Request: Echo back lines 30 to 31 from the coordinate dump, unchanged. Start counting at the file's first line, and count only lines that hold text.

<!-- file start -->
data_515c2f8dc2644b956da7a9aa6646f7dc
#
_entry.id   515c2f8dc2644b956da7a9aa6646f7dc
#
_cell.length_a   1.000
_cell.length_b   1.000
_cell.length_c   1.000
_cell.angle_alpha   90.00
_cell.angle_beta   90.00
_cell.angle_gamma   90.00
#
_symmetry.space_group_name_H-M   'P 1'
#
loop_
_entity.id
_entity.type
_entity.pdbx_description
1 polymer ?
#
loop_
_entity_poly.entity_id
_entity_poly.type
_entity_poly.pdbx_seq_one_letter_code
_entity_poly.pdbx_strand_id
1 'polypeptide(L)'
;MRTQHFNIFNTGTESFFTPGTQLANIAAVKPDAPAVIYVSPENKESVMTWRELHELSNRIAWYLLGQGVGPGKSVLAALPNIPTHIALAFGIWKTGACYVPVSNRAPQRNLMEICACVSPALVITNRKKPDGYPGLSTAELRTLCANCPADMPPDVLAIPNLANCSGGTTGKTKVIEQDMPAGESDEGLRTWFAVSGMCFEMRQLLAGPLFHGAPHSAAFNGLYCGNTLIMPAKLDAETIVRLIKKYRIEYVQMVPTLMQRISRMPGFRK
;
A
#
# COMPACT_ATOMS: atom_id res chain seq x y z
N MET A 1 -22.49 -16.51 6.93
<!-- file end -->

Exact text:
# COMPACT_ATOMS: atom_id res chain seq x y z
N MET A 1 -22.49 -16.51 6.93